In reminding the world why Iran poses an array of threats to regional security, President Donald Trump preempted the argument of those who believe that a nuclear deal would significantly reduce hostility with North Korea.
The VX nerve agent that killed Kim Jong-un’s half-brother and the WannaCry malware that infected the global Internet represent a dangerous convergence of two threats far more likely to be used in anger than missiles carrying nuclear warheads. Like Iran, North Korea poses multiple hazards to international security.
To be clear, nuclear weapons are a real and gathering danger, and frequent test launches by the Korean People’s Army suggest steady progress toward deploying long-range nuclear missiles. Yet there is considerable experience and success in deterring nuclear arsenals. The same cannot be said for biochemical and cyber weapons.
Biochemical weapons have been used throughout modern warfare. In World War I, chlorine gas caused soldiers to drown from the fluid that filled seared lungs. In the ongoing Syrian civil war, Bashar al-Assad’s regime has acted with near-impunity in dropping the deadly nerve agent sarin on men, women and children.
Off the battlefield, lethal toxins have been employed by Russian and North Korean agents to eliminate political opponents. In 2006, Alexander Litvinenko slowly succumbed to radiation poisoning after imbibing tea laced with polonium-210. In February, Kim Jong-nam swiftly succumbed after being wiped with the chemicals that comprise VX, a thiophosphonate one hundred times more toxic than sarin.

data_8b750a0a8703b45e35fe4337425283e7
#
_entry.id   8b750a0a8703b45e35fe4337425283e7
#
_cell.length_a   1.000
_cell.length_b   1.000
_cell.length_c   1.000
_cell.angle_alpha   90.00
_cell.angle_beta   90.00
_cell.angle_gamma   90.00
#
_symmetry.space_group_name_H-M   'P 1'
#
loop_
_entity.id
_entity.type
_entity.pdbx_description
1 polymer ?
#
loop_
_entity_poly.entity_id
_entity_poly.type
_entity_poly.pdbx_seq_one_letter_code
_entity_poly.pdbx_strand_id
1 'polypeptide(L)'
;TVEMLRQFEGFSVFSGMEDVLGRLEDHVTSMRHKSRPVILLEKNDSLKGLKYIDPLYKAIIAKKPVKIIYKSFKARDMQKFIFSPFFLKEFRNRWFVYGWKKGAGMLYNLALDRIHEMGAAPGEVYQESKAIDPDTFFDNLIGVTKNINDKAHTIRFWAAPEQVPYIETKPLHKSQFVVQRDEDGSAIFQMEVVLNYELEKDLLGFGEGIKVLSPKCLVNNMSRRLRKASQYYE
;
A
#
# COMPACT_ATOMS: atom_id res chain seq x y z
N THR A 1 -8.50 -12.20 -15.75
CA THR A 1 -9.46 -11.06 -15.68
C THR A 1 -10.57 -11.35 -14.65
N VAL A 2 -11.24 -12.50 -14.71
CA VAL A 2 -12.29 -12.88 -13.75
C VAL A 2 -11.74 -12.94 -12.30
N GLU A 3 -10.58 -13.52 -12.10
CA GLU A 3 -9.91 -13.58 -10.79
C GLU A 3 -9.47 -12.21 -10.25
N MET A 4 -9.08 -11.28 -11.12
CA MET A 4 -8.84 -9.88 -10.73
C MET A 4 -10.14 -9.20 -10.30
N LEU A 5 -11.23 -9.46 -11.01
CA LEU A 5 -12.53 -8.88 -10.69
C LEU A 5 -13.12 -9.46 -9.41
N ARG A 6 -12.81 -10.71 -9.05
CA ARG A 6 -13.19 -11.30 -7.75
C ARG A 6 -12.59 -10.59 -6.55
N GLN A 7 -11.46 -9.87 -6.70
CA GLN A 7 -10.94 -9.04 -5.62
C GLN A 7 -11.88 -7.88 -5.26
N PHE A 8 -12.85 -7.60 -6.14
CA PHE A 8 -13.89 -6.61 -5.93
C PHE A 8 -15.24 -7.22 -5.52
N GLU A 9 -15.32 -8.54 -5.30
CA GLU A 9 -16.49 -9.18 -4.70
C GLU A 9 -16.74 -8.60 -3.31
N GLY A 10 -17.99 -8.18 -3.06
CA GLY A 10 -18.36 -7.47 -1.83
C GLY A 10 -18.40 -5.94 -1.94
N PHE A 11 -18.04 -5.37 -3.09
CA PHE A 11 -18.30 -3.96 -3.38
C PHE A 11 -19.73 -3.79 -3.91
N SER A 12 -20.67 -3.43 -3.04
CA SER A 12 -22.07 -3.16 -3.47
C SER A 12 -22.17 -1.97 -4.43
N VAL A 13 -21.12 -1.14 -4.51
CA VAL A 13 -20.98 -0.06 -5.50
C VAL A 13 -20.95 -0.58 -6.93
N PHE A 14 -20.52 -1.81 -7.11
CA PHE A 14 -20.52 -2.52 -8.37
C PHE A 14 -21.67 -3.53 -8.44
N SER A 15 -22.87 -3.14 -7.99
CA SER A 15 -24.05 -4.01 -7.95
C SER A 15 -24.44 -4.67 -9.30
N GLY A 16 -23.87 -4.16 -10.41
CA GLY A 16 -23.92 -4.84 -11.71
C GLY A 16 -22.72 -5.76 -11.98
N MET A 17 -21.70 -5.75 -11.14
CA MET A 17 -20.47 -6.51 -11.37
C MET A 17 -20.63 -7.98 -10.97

Pyongyang’s outlandish contention that American and South Korean agents plotted to assassinate North Korea’s “supreme leadership” with biochemical weapons sounds more like a B-rated movie script than the official discourse of a state. It is vaguely reminiscent of the 1952 hoax perpetuated by China that U.S. soldiers were using biological weapons during the Korean War.
Yet North Korea’s latest, persistent allegations of an South Korea-U.S. conspiracy to “eclipse the eternal sun” of the Democratic People's Republic of Korea raise intriguing questions about North Korea’s true motivations and intentions.
North Korea has put up a united front of propaganda to give its wild story a patina of plausibility. Vice Foreign Minister Han Song-ryol convened foreign diplomats to describe the supposed scheme to assassinate Kim. Stitching together different official accounts, a Pyongyang resident helpfully identified as “Kim,” working in the timber industry in Khabarovsk, sought to knock off the number-one Kim during an April military parade. According to North Korea’s ambassador to China, the National Intelligence Service and the Central Intelligence Agency “secretly and meticulously” conspired to kill Kim Jong-un with “radioactive or nano-poisonous substances.” A “declaration of war” is how North Korea’s United Nations Mission summed up the alleged conspiracy.
Assuming NIS and CIA officials have not gone rogue, how can one explain Pyongyang’s conspiratorial barrage? One way to evaluate these choreographed—if crazy—stories is through the prism of a centrally controlled regime determined to tightly regulate the flow of information.